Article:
Hurricane Matthew is currently moving along the Florida coast with high winds, heavy rain, and a large surge. But as early as three days ago RMS clients were estimating their exposed limit in the path of the storm. How was that analysis generated?
On Thursday October 6 an RMS Exposure Manager analysis of the RMS 2011 Industry Exposure Database (IED) was performed. It found approximately $2.77 trillion of total insured value (TIV) exists within ZIP codes that had a five percent likelihood of experiencing hurricane-force winds – as forecast by the National Hurricane Center (NHC) while the storm was still a long way from the U.S. coast.
Clients were able to feed in insights from the RMS Event Response team to understand the breadth of potential industry losses. Even based on these early forecasts, it was clear this could be a significant event, as you can see from these videos.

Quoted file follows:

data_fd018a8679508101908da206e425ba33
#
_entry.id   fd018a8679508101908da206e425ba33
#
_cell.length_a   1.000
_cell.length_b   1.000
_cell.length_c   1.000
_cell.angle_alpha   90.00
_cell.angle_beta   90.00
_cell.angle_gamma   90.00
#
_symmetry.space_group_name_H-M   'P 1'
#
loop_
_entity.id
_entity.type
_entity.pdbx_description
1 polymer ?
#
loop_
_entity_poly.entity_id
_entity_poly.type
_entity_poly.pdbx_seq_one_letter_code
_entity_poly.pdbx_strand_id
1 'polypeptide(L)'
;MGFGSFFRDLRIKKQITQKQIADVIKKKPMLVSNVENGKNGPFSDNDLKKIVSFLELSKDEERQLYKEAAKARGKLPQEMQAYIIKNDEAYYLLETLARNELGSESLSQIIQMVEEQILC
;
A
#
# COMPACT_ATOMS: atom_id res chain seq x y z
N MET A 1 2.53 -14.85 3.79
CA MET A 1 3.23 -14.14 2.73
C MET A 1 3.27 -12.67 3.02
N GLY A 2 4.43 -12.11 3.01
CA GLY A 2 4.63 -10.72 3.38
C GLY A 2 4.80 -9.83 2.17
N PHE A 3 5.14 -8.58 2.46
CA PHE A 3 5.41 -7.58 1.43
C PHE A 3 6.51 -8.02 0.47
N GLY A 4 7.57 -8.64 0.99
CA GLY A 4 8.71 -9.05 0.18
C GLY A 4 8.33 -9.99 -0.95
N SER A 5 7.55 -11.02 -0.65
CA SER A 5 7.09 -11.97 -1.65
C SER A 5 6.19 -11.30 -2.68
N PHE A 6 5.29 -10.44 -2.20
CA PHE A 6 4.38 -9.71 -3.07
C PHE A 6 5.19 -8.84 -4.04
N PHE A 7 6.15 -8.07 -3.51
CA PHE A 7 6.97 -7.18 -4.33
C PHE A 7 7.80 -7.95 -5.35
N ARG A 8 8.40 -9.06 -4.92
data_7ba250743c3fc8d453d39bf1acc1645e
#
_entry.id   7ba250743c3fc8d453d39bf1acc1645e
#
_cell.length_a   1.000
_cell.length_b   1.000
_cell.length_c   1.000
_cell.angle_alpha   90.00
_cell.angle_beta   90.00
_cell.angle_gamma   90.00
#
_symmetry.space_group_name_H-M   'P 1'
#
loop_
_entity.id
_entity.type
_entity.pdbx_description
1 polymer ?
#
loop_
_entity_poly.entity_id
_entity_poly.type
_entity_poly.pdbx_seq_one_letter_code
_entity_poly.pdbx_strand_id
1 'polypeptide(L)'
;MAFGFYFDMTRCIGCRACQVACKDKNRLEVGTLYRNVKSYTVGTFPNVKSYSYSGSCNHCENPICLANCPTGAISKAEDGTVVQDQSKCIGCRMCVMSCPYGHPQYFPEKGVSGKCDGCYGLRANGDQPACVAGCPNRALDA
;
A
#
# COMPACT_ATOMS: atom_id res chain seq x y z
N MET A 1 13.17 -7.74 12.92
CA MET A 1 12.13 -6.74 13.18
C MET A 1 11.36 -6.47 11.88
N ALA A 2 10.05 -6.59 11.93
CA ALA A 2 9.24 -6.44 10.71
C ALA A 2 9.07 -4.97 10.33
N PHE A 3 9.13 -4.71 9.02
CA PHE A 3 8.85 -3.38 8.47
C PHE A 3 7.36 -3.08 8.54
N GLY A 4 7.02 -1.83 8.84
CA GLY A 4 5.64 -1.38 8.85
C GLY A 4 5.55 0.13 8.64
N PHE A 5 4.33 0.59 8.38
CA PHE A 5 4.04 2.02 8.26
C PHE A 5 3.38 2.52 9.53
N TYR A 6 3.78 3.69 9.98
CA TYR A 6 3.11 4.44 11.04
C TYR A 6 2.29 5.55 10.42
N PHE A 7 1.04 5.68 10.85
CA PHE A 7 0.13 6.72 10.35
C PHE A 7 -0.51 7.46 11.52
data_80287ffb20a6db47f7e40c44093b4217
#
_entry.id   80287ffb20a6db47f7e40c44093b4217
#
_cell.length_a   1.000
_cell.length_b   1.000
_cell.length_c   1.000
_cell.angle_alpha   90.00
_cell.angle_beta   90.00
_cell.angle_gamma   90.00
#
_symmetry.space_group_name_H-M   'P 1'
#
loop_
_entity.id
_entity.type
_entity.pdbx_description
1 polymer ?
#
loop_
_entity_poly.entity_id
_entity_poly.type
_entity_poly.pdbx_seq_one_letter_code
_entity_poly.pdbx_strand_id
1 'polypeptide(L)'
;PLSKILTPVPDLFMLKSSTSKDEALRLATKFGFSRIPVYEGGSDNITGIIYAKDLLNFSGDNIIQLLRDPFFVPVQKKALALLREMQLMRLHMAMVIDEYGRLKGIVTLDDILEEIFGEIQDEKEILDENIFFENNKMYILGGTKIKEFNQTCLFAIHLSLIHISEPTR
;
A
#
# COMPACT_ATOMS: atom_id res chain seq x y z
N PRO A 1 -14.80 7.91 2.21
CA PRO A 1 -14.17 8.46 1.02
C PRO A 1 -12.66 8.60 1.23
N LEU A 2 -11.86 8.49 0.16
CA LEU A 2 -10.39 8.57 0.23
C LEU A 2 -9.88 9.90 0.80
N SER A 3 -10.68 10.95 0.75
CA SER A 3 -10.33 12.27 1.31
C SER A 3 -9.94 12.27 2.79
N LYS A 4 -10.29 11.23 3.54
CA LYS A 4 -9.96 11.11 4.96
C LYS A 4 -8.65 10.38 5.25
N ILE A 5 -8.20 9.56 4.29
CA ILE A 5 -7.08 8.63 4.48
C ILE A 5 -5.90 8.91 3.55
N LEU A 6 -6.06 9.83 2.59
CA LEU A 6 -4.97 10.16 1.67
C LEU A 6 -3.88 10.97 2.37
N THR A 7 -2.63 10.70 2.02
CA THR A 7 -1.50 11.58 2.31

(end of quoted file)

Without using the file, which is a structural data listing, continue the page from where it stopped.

Description: An accumulation analysis is performed against the RMS Wind IED based upon a view of postal codes, as of October 6, that have 5% probability or greater of experiencing hurricane force wind.
But whilst understanding how much the industry is exposed is important to a portfolio manager, understanding how much their own organization could lose is critical. This next video shows how clients used RMS Event Response output on October 6, two days before projected landfall, to quickly produce a range of exposed limit estimates by applying varying damage factors. With this insight, clients could understand how much exposure they have within the path of the storm using the RMS Financial Model in Exposure Manager.
Description: An accumulation analysis is performed against an E&S portfolio to calculate exposed limits using various damage ratios based upon a view of postal codes, as of October 6, that have 5% probability or greater of experiencing hurricane force wind.
Description: An accumulation analysis is performed against an E&S portfolio to calculate exposed limits using a shape file from the National Hurricane Center, which shows areas potentially affected by hurricane force surface winds (1-minute average <= 74mph) banded by probability.